Hirola Antelope is a rare antelope that lives in the Hirola Basin of Kenya. The antelopes are endangered, with only 400 of these species left in the world.
- Status: Critically endangered
- Known as: Hirola Antelope, Hunter’s hartebeest, Hirola
- Estimated numbers left in the wild: 400
This animal has been on the IUCN Red List since 1988 and it is estimated that it will become extinct in less than 10 years if nothing changes to protect them.
Their numbers have declined drastically due to poaching and habitat loss. The Hirolas live in dry scrublands where there is not enough food for them because their natural predators such as lions, leopards, cheetahs, and jackals have been hunted out by people hunting Hirolas for meat or trophies.
With so many Hirolas being poached, these antelopes are now losing the tiny bit of habitat they have left. The antelope species is therefore at extremely high risk of extinction within 10 years.
The antelope species is a rare and endangered antelope found in the Hirola Basin of Kenya.
They are a very uncommon type of antelope, with only about 400 Hirolas left. Hirola are most known for having side stripes that go down to the ground, so they can blend in with the wild grass.
They also have an ankle-length mane made up of long hair running from head to chest. These features make antelopes in Hirola highly camouflaged prey animals; whenever you see one, it’s usually too late!
The main threats to Hirolas are poaching and habitat destruction. This species is killed for its meat and horns, which are used in traditional medicine. Habitat loss is caused by deforestation and development.
See Related: Endangered Deer Species
Anatomy and Appearance
It is a rare antelope that lives in the Hirola Basin of Kenya. It is one of the few remaining antelopes in the world. The antelope is an herbivore and grazes on grasses. These antelope have brown fur and a white underbelly. The species’ horns are long and slender and curve backward.
The Hirola is a large antelope, weighing between 80 and 120 kilograms and standing 1 to 1.25 meters tall at the shoulder. Its sturdy body is covered in light brown fur with white “eyebrow” markings on the face.
Two superbly curved and rippled horns rise from this animal’s brow, coming to long, slim, sharp points that make effective weapons for defense or breeding-season disputes.
The Hirola has a long nose and, from the side, a dished-in face which gives it a very distinctive look. Its ears are also long, but its neck is quite short by antelope standards, which gives it an almost bovine look from some angles.
These antelopes are found in adjacent areas of Kenya and Somalia, though it is feared that the Somalian population may be extinct. Its native range was formerly much larger. These antelope prefer grassy plains, as grazing animals that rely on speed to escape predators.
Hirola Antelope Habitat
hirola’s geographic range is on the open, grassy plains of Africa, this antelope is a grazer, but a fairly specialized one. It does not feed on long grass but centers its foraging efforts on short, newly sprouted grass. This means that the Hirola must move constantly from place to place, looking for new grass.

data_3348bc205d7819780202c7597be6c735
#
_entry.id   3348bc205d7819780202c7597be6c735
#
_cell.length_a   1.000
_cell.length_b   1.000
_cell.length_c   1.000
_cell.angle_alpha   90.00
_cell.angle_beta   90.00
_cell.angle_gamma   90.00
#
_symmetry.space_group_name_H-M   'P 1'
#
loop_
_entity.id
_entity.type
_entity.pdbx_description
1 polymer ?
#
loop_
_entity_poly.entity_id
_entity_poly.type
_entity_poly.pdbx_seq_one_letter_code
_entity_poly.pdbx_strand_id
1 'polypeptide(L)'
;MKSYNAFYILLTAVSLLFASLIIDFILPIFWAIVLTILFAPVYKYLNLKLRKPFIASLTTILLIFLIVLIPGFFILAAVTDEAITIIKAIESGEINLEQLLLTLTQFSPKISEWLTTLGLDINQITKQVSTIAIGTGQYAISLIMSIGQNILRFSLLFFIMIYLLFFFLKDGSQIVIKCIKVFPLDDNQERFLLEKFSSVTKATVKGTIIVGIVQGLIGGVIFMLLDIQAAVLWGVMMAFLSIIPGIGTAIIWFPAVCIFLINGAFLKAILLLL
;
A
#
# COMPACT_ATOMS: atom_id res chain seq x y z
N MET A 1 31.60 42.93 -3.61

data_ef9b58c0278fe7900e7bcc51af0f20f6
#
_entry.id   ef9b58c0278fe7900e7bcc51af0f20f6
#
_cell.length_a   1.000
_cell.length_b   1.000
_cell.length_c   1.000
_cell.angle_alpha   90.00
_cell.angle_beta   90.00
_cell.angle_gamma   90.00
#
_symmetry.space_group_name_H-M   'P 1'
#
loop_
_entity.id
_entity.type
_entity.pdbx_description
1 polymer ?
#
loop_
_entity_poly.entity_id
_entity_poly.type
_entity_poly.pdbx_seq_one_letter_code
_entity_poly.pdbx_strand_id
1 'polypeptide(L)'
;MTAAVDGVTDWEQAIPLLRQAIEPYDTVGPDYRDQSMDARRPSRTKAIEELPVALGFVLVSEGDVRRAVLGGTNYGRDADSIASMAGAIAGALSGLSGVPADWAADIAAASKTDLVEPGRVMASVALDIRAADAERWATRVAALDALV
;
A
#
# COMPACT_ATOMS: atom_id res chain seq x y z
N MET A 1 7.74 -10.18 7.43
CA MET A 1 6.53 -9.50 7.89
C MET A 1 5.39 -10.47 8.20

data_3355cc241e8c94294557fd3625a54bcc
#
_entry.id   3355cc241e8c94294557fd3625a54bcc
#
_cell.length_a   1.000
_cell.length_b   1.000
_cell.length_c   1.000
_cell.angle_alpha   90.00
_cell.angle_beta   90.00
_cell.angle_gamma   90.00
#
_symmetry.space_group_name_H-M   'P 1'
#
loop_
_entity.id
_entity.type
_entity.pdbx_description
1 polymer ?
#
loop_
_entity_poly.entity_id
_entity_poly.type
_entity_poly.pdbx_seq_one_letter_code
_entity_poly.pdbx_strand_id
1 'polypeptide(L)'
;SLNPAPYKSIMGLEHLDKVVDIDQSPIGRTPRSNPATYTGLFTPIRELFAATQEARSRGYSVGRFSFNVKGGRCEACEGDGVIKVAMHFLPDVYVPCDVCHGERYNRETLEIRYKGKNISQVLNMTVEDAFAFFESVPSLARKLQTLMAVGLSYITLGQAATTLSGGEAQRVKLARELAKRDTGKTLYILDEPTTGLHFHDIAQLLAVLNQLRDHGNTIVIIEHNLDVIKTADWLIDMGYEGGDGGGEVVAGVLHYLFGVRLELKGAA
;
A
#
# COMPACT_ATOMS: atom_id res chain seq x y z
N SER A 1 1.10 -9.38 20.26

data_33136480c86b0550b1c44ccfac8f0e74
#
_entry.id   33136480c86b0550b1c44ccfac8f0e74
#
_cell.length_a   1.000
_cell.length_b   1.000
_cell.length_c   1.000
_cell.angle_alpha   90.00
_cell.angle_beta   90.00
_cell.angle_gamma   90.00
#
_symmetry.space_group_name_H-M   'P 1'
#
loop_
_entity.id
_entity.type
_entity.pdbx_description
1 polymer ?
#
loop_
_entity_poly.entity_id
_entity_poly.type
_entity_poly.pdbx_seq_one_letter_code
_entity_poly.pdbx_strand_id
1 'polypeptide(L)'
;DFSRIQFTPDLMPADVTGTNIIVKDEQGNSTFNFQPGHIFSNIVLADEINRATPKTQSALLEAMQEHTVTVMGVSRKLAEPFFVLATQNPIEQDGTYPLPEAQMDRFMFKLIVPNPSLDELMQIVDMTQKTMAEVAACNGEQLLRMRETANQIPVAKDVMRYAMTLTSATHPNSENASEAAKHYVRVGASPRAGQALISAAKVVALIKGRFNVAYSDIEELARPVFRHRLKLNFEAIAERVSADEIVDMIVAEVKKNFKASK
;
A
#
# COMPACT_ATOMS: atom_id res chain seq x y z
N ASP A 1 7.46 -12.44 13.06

The creatures are crepuscular, feeding heavily mostly around sunrise and again immediately after sunset. Most of the time, these antelopes live in small herds of up to a dozen animals, though they sometimes band together temporarily.
Hirola Antelope Diet and Nutrition
The species are herbivores and their diet consists of leaves, shoots, and fruits. Antelopes are able to digest a wide range of plants due to their well-developed foregut fermentation system.
Hirola have a high tolerance for toxins in plants due to the presence of bacteria in their gut that breaks down the toxins. They are also able to eat during the night when other animals are resting. The antelope are able to survive in areas with little water due to their ability to extract moisture from their food.
Hirola Antelope Mating Habits
This antelope species is a monogamous animal, meaning that it mates with only one partner during its lifetime.
It is also a seasonal breeder, meaning that it breeds only during certain times of the year. Antelope calves are born between January and March, typically during the early evening hours.
Antelope mating occurs during the Hirola’s breeding season. Hirola live in herds, with about five to ten Hirolas of both genders per herd. Hirola of different sex and age gather into large groups for dancing rituals, which allow females to choose their mates.
After mating, the adult males leave the herd to find a new one. The Antelope mating is an important part of the Hirola’s reproduction process and is necessary for the continuation of this species. female Hirola give birth after a gestation period of about eight months.
Male Hirolas defend a harem of females from other males, with fights sometimes becoming quite fierce as the antelopes use their sharp, potentially lethal horns in combat. There are also bachelor herds made up of young males with no harems yet.
Females, unfortunately for the species, leave the herd temporarily and give birth alone, making them tempting targets for predation.
Sexual maturity occurs at around three years of age, and the antelopes live perhaps ten years on average and may remain separate from the group for up to two months.
Hirola Role in the Ecosystem
The antelope is an important part of the ecosystem in the Hirola Basin of Kenya.
This animal grazes on grasslands and helps to keep these areas healthy and functioning. Antelopes are also prey for other animals in the area, such as lions and leopards. By helping to preserve the species we are also helping to preserve the delicate balance of the ecosystem in which they live.
Hirola Antelope Facts
- Here are the interesting facts about species of Antelope in Hirola
- They are endangered with only 400 left
- The species is not native to Kenya but migrates there each year
- They live in the Hirola Basin of Kenya for six months out of the year
- They are the most endangered antelope in the world
- They are preyed upon by lions, hyenas, and cheetahs
- They have a reddish-brown coat with white stripes running down their sides
- They are about 3 feet tall and weigh about 80 pounds
- They are herbivores and eat grass, leaves, and flowers
The Hirola Antelope is categorized as endangered. The Hirola Basin, which is where you can find Hirola, has about 400 of these species left.